Should I burn? Consider a Prescribed Fire Go/No-Go Checklist Before You Begin

Feb 18, 2022

Should I burn? Consider a Prescribed Fire Go/No-Go Checklist Before You Begin

Feb 18, 2022

Private forest landowners in California are increasingly interested in using prescribed fire for vegetation management. When properly done, prescribed fire can be used effectively in many different vegetation types, at different times of the year and under different weather conditions. Depending on landowner objectives, it can also be less expensive than other traditional vegetation management practices. However, before one starts a burn, there are several logistical matters that must be taken into consideration, and a Prescribed Fire Go/No Go Checklist can make sure critical pieces are not overlooked.

Rob York, UC Cooperative Extension Forestry Specialist at UC Berkeley, Department of Environmental Science, Policy and Management, has been implementing and studying the effectiveness of prescribed fire at Blodgett Forest Research Station for many years. Based on his experience, he developed a Prescribed Fire Go/No Go Checklist to ensure the operation runs smoothly.

Plans and checklists are good for everyone, but they can be different for everyone depending on their circumstances. - Rob York

Have a plan. Landowners should always start out with a plan, although the length and detail can vary greatly. Whether you are required to have a burn plan or not, having one helps to document your due-diligence as a landowner. Iowa State University Extension's “Developing a Prescribed Fire Burn Plan: Elements & Considerations” describes the purpose of a burn plan as having to ‘provide a description of the burn area, target weather conditions, hazards that may be encountered, personnel needs and safety, and contacts to make prior to burning. The plan should also describe the goals and objectives of the burn, the actual fire prescription (the minimum/desired/maximum acceptable burning conditions, including temperature, relative humidity, wind speed and direction, and fine fuel moisture), fire operation, control and cleanup.' Include a map of your land with the area targeted for burning and natural or man-made firebreaks clearly outlined. Depending on the complexity of the burn, the plan maybe be simply described or quite detailed. For small scale burns, the number of people involved and equipment needed can be minimal. Remember, every prescribed fire is different. A landowner may need to re-evaluate their burn plan as objectives or fuel and site conditions change. Once burning on your own land becomes fairly routine for you, you could have a plan that is as simple as a one page outline.

With a plan in place, a landowner then needs to consider additional site specifics. Clearly articulate the work that needs to be done, if any, ahead of time to maximize the efficiency and effectiveness of a safely conducted burn, and what needs to be done to minimize any potential hazards. Consider fire line construction, pre-treatment of vegetation in sensitive areas, access in and out of the burn unit, and access to water.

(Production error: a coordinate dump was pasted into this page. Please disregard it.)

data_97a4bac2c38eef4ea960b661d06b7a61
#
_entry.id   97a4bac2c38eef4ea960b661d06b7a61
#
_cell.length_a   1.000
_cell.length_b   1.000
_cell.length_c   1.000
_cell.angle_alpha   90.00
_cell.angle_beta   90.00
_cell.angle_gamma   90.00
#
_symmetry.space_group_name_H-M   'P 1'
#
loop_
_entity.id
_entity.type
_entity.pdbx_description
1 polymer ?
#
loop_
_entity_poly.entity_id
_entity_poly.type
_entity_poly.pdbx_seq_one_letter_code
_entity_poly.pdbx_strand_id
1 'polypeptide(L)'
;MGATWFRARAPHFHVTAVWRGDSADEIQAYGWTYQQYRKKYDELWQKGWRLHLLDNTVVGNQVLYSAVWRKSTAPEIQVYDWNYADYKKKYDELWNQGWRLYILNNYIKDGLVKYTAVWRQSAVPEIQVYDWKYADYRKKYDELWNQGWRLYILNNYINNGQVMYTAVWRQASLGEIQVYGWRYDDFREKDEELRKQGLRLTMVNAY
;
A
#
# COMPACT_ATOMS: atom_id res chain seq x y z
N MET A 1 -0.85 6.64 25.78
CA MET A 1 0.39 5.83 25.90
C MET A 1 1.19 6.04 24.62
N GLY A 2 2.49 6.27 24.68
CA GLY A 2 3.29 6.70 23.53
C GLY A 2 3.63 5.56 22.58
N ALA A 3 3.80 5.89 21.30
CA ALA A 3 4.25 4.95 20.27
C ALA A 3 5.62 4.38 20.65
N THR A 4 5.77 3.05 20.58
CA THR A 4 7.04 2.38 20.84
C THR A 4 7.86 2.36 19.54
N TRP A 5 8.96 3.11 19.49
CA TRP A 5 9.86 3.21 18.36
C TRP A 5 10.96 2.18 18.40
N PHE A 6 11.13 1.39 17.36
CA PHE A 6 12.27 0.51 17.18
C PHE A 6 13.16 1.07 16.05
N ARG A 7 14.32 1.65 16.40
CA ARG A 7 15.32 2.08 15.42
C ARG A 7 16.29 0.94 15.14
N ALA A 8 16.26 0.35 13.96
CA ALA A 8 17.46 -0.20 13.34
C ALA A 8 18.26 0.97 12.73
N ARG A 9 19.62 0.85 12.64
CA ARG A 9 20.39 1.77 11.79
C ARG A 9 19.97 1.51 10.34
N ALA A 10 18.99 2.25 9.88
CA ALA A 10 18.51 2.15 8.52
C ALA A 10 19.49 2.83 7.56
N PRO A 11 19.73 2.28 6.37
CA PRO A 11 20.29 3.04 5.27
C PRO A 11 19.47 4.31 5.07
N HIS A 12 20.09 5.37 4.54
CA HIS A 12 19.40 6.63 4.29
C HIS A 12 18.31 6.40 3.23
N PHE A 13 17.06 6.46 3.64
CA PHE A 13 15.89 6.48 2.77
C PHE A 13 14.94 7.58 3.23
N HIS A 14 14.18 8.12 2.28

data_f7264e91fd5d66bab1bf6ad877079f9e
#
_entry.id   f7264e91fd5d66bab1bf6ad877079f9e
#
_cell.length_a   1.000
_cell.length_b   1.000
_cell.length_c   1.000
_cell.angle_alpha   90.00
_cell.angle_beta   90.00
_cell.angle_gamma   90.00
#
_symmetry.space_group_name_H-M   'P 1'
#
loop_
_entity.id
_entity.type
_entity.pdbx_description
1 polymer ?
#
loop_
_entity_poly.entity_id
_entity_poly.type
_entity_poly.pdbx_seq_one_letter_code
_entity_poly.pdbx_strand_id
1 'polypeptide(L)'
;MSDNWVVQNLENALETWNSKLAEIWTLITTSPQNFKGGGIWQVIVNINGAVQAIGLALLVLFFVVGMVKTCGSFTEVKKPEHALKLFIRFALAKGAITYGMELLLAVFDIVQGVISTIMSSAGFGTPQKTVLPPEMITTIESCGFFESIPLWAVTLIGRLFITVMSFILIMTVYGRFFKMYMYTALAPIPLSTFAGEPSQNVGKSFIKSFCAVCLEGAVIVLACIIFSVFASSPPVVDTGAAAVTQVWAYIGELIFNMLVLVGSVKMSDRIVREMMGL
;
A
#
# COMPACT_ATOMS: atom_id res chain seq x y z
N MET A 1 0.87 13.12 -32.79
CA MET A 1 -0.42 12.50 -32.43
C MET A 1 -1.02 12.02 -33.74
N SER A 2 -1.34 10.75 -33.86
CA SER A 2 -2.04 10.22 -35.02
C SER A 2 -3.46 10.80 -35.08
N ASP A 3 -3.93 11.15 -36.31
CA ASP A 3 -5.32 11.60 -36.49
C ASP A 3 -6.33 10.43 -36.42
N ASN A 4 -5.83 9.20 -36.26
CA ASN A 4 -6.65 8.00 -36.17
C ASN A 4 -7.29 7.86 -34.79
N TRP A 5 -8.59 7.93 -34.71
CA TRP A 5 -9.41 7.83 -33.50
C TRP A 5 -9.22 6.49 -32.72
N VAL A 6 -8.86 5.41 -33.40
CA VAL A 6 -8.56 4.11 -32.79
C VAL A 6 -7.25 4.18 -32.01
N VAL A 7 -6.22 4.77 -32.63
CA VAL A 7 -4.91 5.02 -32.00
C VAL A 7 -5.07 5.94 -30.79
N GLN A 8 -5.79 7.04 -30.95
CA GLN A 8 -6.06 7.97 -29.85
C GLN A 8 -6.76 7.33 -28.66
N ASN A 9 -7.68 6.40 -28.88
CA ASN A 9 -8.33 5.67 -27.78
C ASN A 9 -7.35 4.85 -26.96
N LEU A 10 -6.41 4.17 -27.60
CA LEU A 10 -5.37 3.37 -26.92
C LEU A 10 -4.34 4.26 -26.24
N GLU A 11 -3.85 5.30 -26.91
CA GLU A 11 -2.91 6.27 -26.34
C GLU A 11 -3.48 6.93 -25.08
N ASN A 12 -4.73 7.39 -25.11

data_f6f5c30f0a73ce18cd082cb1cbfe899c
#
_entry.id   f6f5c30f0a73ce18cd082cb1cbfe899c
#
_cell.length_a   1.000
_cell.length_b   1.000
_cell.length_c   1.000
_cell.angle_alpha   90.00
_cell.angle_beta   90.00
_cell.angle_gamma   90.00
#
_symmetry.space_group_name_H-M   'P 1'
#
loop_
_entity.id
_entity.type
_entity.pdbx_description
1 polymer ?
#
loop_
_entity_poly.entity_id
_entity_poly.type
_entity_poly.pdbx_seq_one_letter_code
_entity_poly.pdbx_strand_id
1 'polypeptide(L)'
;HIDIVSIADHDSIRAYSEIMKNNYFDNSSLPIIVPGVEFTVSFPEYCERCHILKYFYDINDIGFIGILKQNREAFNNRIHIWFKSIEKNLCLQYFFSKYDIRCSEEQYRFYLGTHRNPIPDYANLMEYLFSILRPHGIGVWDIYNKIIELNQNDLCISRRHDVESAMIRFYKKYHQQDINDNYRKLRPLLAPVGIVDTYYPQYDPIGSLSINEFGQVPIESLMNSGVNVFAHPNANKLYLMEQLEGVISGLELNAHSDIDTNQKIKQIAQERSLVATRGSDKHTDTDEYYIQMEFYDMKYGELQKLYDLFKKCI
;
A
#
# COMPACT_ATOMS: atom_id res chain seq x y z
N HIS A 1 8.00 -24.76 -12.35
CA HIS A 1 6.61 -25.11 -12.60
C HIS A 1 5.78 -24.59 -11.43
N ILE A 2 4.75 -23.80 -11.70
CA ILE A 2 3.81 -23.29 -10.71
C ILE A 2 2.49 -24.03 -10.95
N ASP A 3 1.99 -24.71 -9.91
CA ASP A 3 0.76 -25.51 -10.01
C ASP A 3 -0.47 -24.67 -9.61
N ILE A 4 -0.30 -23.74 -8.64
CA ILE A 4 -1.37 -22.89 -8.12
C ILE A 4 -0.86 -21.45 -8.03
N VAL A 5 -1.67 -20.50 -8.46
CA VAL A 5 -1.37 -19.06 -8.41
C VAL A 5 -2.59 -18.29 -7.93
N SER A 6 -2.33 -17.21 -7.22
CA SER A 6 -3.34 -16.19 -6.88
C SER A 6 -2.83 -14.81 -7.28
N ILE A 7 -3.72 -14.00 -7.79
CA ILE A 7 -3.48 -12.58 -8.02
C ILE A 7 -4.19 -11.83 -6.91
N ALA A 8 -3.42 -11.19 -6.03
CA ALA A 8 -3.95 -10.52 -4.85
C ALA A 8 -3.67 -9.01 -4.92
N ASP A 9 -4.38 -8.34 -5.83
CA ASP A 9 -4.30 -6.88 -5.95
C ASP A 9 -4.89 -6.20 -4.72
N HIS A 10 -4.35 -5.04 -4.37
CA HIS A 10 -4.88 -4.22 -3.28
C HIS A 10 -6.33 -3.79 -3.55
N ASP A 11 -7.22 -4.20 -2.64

Depending on the time of year and local regulations, a landowner must also take into account required permits. Smoke management plans are dependent on the requirements of your specific Air Quality District and may be submitted into the Prescribed Fire Incident Reporting System (PFIRS) if the burn is large enough. For some districts, burns have to be greater than 10 acres to require a smoke management plan. These plans can be done with basic information about the type of vegetation you are burning and the proximity of your burn to smoke sensitive areas. Smaller burns often require much less detail. In most mountainous areas of northern California, Cal Fire requires a permit if a landowner is conducting prescribed burns during the declared fire season (generally May 1 through the end of October or early November). Outside of the declared fire season, a landowner does not need a permit from Cal Fire but may notify their local Cal Fire unit before starting as a courtesy.

Notifications. A Prescribed Fire Best Management Practice includes notifying your neighbors and local fire agency of both your intent to burn and when you start burning.

Safety first! Be prepared for emergencies. Accessible water, escape routes, medical plans, reliable communications… all of these things need to be considered and planned for, whether you are doing prescribed fire or any other forest management activity. Better to be prepared than caught off guard!


Go/No Go Checklist. Are you ready to proceed?

Go NoGo Rx Checklist (3)

With a well thought out burn plan and utilizing a Go/NoGo Checklist, private forest landowners can have more confidence in their ability to implement prescribed fire and make progress towards reaching their forest management goals and objectives.

For more information on prescribed fire, burn plans and go/no go checklists, go to:

Before You Burn, Cal Fire

Fire in California, UC Agriculture & Natural Resources

Rx Burn Plans, Rob York, CE Specialist, UC Berkeley

By Kim Ingram
Author - Forest Stewardship Education Coordinator